Some states have imposed caps on interest rates charged by payday lenders.

    The industry says payday loans provide a useful service to help people manage unexpected and temporary financial difficulties.

  • Bankrupt? How to get student loan debt erased

    (In the penultimate paragraph, removes inadvertant word attached to end of law firm name.) ENLARGE (Globalpost/GlobalPost)Adve

    By Liz Weston

    LOS ANGELES (Reuters) – Getting student loan debt erased in bankruptcy court isn’t easy, but it’s possible. Unfortunately, most borrowers can’t afford the fight that might give them some relief.

    “You’d need to spend at least $5,000,” said Henry Sommer, supervising attorney at Consumer Bankruptcy Assistance Project in Philadelphia and a former president of the National Association of Consumer Bankruptcy Attorneys. The catch is that “if you had $5,000, you would not be eligible for a student loan discharge,” Sommer added.

    Several recent court decisions have challenged the notion that only the worst-off borrowers, typically those who are permanently disabled, can get education debt erased. The borrowers who won these discharges had low costs, either receiving free legal help or representing themselves.

    In most cases, borrowers in bankruptcy don’t even ask for help because they figure a discharge of debt is so rare. In one study of 170,000 student loan debtors who filed for bankruptcy protection in 2007, only 51 won full discharges of their debt and 30 received partial discharges.

    The author of the study, which was published in the American Bankruptcy Law Journal, found that only 213 of the student loan debtors studied even tried to have their education debt discharged by filing what’s known as an “adversary proceeding.” Since bankruptcy law doesn’t allow student loans to be erased in a regular filing, this extra step is necessary before education debt can be discharged.

    Of those who tried to get their student debt wiped out, in other words, two out of five got at least some relief. Based on the characteristics of those who were able to get discharges, researcher Jason Iuliano calculated that an additional 69,000 people who filed bankruptcy that year would have had a “good chance” of erasing their student loans had they filed adversary proceedings.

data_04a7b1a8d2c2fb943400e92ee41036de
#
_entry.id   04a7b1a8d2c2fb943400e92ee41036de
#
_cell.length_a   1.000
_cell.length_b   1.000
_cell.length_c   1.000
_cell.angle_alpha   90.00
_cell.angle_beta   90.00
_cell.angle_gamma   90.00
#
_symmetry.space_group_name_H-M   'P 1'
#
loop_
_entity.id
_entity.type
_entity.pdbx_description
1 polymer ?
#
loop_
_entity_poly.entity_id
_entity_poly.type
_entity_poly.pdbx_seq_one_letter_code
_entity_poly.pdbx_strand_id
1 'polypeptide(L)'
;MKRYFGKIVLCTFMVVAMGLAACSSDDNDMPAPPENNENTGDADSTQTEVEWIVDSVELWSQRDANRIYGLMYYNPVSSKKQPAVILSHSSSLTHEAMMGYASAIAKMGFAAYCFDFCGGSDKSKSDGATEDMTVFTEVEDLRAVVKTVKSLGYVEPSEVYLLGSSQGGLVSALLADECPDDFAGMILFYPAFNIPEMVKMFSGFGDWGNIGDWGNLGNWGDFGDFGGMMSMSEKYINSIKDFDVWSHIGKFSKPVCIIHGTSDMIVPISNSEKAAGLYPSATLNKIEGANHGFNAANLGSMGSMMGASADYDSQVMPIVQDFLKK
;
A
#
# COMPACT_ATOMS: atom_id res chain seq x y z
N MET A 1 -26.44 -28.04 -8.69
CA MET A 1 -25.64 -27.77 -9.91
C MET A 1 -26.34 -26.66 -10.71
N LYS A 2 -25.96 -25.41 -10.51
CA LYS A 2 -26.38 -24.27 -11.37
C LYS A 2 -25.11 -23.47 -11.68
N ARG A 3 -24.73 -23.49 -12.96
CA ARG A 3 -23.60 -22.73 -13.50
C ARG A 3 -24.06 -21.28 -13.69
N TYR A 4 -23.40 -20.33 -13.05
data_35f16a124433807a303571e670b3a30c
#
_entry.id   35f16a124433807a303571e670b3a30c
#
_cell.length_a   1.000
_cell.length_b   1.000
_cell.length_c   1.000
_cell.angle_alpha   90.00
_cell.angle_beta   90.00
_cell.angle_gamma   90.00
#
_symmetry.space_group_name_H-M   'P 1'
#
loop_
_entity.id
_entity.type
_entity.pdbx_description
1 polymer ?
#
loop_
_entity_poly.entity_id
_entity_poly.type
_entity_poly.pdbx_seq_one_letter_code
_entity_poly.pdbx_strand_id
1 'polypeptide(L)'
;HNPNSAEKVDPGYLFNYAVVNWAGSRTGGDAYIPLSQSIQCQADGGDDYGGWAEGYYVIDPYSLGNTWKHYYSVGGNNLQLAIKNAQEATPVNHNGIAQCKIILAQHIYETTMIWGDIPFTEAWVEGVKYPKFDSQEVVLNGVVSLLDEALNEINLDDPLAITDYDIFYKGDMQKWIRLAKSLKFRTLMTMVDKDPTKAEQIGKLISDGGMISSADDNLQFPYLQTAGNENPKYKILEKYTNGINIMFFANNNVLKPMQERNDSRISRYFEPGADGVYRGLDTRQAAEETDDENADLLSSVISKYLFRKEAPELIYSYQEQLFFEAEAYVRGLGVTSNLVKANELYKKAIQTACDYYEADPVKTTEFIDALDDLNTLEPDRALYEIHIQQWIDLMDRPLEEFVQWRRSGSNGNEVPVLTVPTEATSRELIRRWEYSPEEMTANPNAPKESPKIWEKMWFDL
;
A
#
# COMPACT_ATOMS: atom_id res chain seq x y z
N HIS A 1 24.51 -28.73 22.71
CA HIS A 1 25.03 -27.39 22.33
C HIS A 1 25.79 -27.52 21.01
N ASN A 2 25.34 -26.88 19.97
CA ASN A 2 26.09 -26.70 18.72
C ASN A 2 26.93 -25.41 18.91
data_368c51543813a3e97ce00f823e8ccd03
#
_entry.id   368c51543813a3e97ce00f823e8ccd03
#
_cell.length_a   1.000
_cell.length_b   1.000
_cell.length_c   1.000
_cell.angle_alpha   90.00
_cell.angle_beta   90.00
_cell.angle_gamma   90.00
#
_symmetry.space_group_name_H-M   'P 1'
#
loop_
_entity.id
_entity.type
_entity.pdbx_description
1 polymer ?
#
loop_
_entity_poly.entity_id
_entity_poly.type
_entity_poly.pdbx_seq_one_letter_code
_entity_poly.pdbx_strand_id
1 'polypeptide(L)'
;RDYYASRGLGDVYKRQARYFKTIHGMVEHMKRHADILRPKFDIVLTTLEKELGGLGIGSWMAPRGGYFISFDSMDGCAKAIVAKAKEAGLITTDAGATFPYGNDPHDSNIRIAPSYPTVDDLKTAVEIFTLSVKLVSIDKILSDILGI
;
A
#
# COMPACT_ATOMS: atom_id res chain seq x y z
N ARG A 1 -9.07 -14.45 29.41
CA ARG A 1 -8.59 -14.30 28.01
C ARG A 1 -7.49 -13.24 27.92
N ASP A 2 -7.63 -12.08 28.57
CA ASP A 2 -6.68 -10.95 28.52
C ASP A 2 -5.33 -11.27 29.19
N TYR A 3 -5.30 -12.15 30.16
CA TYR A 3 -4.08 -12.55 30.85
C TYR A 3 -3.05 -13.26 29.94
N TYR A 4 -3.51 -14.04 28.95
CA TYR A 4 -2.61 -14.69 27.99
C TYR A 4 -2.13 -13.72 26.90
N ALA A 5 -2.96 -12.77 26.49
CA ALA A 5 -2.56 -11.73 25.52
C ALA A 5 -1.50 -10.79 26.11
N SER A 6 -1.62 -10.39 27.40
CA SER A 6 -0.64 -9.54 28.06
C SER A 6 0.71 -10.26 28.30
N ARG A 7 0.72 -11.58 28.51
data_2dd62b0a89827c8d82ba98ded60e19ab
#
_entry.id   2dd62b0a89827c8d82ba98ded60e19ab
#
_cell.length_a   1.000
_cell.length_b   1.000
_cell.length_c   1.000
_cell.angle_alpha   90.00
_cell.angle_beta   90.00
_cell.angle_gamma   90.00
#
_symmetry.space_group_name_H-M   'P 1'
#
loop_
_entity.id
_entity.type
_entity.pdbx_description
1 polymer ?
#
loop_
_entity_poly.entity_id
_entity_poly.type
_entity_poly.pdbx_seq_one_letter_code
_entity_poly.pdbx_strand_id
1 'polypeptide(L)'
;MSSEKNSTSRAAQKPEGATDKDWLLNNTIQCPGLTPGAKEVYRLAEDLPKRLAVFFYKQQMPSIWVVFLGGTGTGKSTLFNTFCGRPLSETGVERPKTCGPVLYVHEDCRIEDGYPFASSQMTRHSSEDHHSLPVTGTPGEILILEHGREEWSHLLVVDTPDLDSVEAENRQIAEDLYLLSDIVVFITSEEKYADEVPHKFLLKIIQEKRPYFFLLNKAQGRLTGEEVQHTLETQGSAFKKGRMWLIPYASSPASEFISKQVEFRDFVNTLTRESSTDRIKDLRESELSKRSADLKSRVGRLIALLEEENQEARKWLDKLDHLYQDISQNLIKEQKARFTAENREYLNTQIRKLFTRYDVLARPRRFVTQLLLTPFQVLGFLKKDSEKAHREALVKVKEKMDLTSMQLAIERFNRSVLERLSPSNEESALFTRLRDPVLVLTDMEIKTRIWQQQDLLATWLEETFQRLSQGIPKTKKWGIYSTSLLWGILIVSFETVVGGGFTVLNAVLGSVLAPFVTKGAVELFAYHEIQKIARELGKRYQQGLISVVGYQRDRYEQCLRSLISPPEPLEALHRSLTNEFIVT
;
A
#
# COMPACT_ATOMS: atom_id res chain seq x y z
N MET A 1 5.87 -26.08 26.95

Iuliano speculated that one reason so few student loan borrowers seek relief is that they’ve been convinced it’s hopeless. He cited academic journals and numerous popular press articles indicating such discharges are almost impossible. Debtors are sometimes told that absent a total and permanent disability, they can’t get their loans discharged.

    There may be another reason. People who file for bankruptcy are, not surprisingly, usually broke. Paying attorneys’ fees can be a stretch, and attorneys may be loathe to make the extra effort required knowing they might not be paid for it.

    “Most don’t attempt an undue hardship discharge because it requires an adversarial proceeding, which is a lot more work,” said Mark Kantrowitz, a student aid attorney and publisher of Edvisors Network Inc.

    Iuliano’s research showed that those who represented themselves were about as likely as those who had lawyers to win their cases. Bankruptcy attorney Sommer said few borrowers are prepared to argue their cases in court against skilled and often aggressive lawyers representing their creditors.

    “Most people are not capable of doing that,” Sommer said. “This is full-scale litigation.”

    The bar is certainly high. A borrower has to prove that repaying his or her student loans would be an “undue hardship.” Typically, that means meeting three tests: a current inability to pay the loans, because doing so wouldn’t allow you to maintain a minimal standard of living given your current income and expenses; a future inability to repay the money, because your financial situation is likely to continue; and a good-faith effort to repay what you owe.

    In two recent decisions, though, courts granted relief to borrowers who hadn’t made voluntary payments on their debt and who refused to enroll in income-based repayment plans. The appeals court judges in both cases said enrolling would have been pointless given the women’s tiny incomes.

    In a third case, the borrower was both employed and healthy, but wage garnishments by his student lenders left him unable to support his wife and two children.

    Michael Hedlund was twice granted relief in bankruptcy court, but his lenders challenged the decisions both times, said Derek Foran, a partner with San Francisco-based Morrison & Foerster, who along with attorney Yonatan Braude represented Hedlund for free in those appeals. The court battles ultimately resulted in a decision by the U.S. 9th Circuit Court of Appeals that upheld Hedlund’s bankruptcy relief. That will make it harder for lenders to undermine bankruptcy court decisions in Western states in the future, Foran said.

    “The problem is that the creditors have vast resources they don’t see any downside to trying to get the decisions reversed on appeal,” Foran said. “We like to feel we made the system a little fairer for debtors in the 9th district.”

  • Bankruptcy protection extends to people from all walks of life